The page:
As the main gatekeepers to power, political parties play a central role in determining the number of women in Congress given their role in recruiting and selecting candidates for decision-making positions. While political parties are powerful institutions that influence the composition of Congress, parties are also constrained and shaped by the institutional context in which they operate. Borrowing elements from the new institutionalist approach, this dissertation addresses how gender interacts with institutions to shape and influence political outcomes. It asks not only how parties shape political outcomes (i.e., the number of women in elected positions) but also, how the institutional context shapes party behavior toward women's political participation. Finally, it also examines the role women's agency plays in influencing party behavior. The analysis draws on data from 92 political parties in Latin America with the highest levels of representation in Congress to develop a causal model that seeks to explain the share of women in elected office. Three OLS models are developed and linked in a chain of causality to explain variation in the proportion of women: (i) in decision-making bodies within the party; (ii) fielded as candidates; and (iii) elected to public office. The main findings include: (i) women's underrepresentation in elected office is a direct result of their underrepresentation in candidate lists; (ii) national quota laws with effective sanctions trump party characteristics in determining the share of female legislative candidates fielded by parties; (iii) national quota laws increase women's representation through their direct effect on both the share of women nominated and women elected; and (iv) women within party structures play a limited role in determining the share of women candidates fielded by parties or elected to public office.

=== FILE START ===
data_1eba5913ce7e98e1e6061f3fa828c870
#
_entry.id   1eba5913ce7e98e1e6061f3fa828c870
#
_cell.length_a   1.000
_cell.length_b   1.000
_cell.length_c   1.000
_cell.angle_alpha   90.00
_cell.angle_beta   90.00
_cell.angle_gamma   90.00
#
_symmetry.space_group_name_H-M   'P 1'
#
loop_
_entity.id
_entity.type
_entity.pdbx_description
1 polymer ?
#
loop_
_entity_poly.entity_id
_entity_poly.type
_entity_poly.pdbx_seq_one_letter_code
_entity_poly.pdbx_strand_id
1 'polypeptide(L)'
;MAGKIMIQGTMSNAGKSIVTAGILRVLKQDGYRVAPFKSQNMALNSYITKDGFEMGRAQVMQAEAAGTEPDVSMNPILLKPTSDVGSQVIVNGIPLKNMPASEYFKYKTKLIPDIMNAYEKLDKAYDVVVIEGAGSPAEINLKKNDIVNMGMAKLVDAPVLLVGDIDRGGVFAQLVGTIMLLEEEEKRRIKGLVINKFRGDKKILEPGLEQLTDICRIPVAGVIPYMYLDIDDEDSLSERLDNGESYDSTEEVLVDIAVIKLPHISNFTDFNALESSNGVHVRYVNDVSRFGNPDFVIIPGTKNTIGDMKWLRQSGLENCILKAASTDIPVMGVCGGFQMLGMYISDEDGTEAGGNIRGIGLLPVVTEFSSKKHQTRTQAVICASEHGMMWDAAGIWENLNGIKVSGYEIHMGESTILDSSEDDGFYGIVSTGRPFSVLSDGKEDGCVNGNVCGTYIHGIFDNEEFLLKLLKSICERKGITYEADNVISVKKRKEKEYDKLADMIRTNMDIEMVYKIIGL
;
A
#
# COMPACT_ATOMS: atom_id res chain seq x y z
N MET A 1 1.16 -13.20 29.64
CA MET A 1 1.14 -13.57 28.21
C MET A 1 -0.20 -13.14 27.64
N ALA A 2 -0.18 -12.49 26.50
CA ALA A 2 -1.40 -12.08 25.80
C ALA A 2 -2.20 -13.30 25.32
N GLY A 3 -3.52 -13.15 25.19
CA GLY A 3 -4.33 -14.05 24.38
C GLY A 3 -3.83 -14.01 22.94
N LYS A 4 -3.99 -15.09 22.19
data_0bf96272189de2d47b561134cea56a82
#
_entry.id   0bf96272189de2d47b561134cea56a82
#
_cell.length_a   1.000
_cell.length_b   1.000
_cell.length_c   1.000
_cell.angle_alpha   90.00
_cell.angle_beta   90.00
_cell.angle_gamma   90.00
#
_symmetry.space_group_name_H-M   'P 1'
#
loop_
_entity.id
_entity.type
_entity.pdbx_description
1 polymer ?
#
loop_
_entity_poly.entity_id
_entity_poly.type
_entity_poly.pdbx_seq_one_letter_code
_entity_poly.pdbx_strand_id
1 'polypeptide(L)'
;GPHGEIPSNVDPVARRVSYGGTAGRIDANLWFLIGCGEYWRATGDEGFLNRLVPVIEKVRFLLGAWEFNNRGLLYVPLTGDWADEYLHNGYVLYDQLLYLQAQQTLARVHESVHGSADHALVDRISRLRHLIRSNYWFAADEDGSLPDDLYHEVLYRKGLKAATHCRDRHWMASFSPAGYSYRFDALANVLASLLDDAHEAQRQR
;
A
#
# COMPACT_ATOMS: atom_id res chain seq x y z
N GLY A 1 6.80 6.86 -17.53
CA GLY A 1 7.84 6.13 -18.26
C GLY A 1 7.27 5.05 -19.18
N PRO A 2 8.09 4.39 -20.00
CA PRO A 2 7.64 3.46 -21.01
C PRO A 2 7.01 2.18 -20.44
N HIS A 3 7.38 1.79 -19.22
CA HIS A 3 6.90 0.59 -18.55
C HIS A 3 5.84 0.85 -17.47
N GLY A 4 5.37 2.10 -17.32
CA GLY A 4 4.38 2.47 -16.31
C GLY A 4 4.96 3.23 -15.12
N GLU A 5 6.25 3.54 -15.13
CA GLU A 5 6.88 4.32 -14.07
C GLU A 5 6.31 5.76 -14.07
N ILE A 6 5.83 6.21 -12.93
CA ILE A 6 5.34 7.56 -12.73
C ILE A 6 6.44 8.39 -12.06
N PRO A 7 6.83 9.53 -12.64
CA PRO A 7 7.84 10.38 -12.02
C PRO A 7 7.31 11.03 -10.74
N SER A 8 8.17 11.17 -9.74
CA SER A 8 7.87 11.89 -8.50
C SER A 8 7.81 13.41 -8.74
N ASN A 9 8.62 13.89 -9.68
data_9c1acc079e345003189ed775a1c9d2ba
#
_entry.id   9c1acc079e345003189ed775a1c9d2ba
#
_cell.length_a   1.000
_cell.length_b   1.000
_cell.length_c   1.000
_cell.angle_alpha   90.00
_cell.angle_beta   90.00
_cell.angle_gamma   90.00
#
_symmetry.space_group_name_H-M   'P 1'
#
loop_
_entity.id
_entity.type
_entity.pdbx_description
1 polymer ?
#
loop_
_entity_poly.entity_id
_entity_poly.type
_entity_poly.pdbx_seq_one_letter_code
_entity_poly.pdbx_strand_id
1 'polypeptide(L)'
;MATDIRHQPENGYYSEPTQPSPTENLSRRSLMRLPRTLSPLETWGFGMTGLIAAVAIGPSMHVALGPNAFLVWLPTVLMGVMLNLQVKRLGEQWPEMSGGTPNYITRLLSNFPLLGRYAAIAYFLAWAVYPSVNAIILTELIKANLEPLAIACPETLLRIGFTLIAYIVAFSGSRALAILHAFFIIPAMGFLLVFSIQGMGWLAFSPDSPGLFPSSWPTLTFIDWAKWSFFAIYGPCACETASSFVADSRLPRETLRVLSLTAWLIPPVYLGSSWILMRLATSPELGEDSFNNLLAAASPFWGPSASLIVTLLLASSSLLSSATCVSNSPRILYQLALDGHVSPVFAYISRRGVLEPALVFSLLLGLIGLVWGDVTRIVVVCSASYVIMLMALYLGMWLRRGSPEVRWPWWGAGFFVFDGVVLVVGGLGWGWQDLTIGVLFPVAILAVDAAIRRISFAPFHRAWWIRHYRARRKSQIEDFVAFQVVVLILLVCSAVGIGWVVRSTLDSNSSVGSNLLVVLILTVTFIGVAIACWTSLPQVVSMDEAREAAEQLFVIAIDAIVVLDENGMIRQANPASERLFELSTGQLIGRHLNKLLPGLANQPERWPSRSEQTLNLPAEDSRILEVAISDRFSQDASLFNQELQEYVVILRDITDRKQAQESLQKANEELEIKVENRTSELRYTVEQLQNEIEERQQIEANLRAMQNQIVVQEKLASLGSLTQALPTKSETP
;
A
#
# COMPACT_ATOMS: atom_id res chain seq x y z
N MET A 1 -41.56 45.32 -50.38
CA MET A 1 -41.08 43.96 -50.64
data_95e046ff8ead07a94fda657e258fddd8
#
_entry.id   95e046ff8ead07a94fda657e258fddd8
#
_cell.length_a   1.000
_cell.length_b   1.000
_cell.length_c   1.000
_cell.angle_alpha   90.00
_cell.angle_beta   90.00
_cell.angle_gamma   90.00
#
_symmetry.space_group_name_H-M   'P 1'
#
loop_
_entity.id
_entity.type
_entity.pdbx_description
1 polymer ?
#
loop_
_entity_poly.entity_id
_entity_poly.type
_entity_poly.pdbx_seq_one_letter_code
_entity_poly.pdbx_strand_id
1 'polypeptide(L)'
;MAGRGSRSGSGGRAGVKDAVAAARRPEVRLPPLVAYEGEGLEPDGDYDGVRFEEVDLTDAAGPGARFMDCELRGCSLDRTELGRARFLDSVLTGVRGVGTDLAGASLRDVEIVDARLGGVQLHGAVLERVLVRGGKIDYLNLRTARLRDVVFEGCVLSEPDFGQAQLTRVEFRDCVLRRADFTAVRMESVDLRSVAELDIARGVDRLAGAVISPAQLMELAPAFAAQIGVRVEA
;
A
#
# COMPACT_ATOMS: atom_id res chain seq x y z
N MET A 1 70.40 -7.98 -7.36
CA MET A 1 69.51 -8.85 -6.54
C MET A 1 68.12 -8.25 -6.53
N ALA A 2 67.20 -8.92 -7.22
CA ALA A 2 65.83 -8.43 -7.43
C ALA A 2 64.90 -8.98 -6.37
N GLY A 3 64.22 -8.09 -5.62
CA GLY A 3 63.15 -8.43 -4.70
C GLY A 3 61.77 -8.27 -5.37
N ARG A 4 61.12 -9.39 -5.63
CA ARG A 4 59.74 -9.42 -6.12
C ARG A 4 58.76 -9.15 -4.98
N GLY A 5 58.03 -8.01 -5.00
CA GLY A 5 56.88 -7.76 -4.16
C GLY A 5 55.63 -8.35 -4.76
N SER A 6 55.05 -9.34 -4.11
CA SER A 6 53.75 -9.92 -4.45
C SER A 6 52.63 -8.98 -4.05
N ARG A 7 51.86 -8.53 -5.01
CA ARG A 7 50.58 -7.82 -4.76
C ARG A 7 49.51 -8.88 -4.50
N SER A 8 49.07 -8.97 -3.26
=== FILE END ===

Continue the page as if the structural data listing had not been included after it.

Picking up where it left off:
|Commitee:||Jones, Mark, Swers, Michele|
|School Location:||United States -- District of Columbia|
|Source:||DAI-A 72/02, Dissertation Abstracts International|
|Subjects:||Womens studies, Latin American Studies, Political science|
|Keywords:||Latin America, Political parties, Quota laws, Women politicians, Women's political participation|
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